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By Professor Steven Yates
November 7, 2015

Recently, Thomas DiLorenzo published a piece on the infantilization of university students. To those of us who did time in mainstream American academia and eventually escaped, DiLorenzo’s remarks are obvious. But elaborating this point isn’t my purpose here. In one paragraph he comments on that wonderful phrase settled science, a phrase often used to defend man-made climate change as established fact and stop all further debate. I wish to expand on this, as the basic problem may not be obvious to readers, especially if they trust academic science.

The influence of science on the modern world is a given. One would be foolish to think we haven’t come a long way in the past few centuries — since 1543, the year Copernicus published his landmark De Revolutionibus Orbium Coelestium which challenged the Aristotle-Ptolemaic theory of the solar system. That same year also saw Andreas Vasilius publish his On the Fabric of the Human Body which revolutionized the study of human anatomy. Isaac Newton’s famed Philosophiae Naturalis Principia Mathematica appeared in three volumes in 1686-87, and the rest, as they say, is history.

Most leading modern philosophers have been interested in science. How does it achieve its results? How does it justify them? What are its assumptions, and how do they differ from those of, say, religion? Are they better? Does science have a special method, the scientific method, guaranteed to yield truth? Is the invention of new scientific ideas a rational process, or more a matter of fortuitous circumstances? What separates science from pseudoscience? And so on. There have been vigorous debates on such questions for over a century now, and yes, philosophers of science have gotten results worth noting, often by paying attention to the history of science instead of listening to what scientists themselves say.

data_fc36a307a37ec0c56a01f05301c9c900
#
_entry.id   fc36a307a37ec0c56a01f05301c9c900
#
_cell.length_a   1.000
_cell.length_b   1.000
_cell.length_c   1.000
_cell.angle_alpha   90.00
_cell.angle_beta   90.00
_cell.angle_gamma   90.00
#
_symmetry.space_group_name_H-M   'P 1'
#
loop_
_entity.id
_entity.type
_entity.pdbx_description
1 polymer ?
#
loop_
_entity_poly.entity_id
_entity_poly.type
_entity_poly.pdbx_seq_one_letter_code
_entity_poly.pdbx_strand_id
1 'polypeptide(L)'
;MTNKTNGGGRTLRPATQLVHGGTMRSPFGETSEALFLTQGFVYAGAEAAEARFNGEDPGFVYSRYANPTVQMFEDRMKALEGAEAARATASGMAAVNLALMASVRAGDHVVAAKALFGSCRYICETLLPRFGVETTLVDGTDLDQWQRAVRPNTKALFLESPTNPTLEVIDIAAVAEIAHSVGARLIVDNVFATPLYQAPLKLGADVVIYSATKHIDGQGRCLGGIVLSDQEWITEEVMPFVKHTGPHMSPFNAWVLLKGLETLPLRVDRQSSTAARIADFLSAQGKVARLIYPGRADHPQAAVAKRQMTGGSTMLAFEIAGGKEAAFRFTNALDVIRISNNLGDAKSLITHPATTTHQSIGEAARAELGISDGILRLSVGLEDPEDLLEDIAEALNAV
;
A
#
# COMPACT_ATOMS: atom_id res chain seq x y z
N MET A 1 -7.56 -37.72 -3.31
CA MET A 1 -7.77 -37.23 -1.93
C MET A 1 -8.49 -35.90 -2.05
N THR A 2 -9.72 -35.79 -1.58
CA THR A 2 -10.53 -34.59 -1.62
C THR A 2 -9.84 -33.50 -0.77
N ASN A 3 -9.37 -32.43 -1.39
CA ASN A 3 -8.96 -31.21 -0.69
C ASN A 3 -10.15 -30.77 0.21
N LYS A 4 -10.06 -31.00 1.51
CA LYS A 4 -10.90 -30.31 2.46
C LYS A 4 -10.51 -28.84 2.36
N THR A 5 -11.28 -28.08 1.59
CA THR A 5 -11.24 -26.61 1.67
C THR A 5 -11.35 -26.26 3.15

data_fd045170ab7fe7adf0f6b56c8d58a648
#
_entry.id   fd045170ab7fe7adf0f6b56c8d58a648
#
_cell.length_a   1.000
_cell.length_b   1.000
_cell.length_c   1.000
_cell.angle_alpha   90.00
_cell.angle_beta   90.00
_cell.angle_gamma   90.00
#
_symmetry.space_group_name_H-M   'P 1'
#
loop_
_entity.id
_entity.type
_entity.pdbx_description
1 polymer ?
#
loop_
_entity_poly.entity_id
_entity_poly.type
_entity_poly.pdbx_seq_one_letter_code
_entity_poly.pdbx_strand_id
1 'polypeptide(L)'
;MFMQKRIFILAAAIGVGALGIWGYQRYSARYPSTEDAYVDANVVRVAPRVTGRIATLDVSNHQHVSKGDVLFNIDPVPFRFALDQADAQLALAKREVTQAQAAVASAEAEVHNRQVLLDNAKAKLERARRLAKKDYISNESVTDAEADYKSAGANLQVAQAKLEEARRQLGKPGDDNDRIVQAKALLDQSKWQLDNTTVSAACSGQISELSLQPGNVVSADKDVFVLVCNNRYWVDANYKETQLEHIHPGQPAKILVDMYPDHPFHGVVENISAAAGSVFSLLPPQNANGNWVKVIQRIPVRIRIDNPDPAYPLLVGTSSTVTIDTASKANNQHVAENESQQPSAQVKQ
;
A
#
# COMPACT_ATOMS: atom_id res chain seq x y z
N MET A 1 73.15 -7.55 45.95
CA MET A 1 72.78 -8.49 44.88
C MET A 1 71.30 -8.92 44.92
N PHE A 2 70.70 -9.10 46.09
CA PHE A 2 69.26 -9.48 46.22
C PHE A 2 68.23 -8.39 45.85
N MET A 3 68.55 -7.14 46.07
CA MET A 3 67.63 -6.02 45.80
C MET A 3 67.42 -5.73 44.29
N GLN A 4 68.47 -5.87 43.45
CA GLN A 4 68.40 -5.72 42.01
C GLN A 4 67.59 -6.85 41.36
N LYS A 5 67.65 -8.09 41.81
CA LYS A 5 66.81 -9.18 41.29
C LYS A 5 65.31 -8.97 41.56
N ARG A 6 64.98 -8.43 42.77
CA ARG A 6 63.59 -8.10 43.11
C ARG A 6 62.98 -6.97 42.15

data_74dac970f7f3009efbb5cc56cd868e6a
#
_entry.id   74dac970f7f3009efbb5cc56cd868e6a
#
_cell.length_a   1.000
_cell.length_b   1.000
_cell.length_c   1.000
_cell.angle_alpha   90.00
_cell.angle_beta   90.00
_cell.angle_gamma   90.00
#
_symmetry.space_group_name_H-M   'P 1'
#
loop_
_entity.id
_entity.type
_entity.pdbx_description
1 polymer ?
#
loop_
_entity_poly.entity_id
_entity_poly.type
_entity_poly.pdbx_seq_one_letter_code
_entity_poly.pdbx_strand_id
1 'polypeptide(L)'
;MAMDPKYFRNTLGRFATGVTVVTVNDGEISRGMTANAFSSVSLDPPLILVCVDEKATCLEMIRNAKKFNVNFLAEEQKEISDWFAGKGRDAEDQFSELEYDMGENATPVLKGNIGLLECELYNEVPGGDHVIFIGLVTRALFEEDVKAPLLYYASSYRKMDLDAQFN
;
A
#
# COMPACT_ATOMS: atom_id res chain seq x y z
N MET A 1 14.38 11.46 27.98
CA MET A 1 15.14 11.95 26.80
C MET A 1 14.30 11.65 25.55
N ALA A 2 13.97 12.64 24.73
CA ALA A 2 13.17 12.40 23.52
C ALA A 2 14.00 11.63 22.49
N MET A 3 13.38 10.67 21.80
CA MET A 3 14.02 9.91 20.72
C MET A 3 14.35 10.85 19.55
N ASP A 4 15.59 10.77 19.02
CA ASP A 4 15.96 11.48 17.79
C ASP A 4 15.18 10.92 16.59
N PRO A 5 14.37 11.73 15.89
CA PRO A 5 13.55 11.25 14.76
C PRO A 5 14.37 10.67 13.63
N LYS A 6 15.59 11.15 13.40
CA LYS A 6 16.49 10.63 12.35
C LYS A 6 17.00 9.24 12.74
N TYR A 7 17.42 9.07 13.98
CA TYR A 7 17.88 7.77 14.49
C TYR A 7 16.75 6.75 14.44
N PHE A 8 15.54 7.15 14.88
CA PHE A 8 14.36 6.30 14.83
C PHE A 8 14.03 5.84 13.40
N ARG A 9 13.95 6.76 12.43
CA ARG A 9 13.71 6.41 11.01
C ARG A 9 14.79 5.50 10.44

To make a long story short, the upshot of these debates is that there is no such thing as settled science. How we get to this conclusion is a very interesting story.

Let’s begin in the 1830s, right after William Whewell (1794 – 1866) coined the term scientist which replaced Newton’s natural philosopher. Auguste Comte (1798 – 1857), best known as the founder of sociology but also of the philosophical ideology of positivism, offered his Law of Three Stages. An advancing civilization, Comte argued, passes through three stages or states or conditions. The first stage is characterized by various forms of supernaturalism and faith: the theological or fictitious stage, he called it, indicating what he thought of it. He did see the single God of Christianity as superior to the squabbling deities of ancient Greece and Rome. The second stage is characterized by grand system-building philosophy: edifices of thought from Plato and Aristotle down through Kant and Hegel. He called this the metaphysical or abstract stage. He thought better of it, but saw it as having substituted abstractions (e.g., “natural law” and “pure reason”) for supernatural agencies.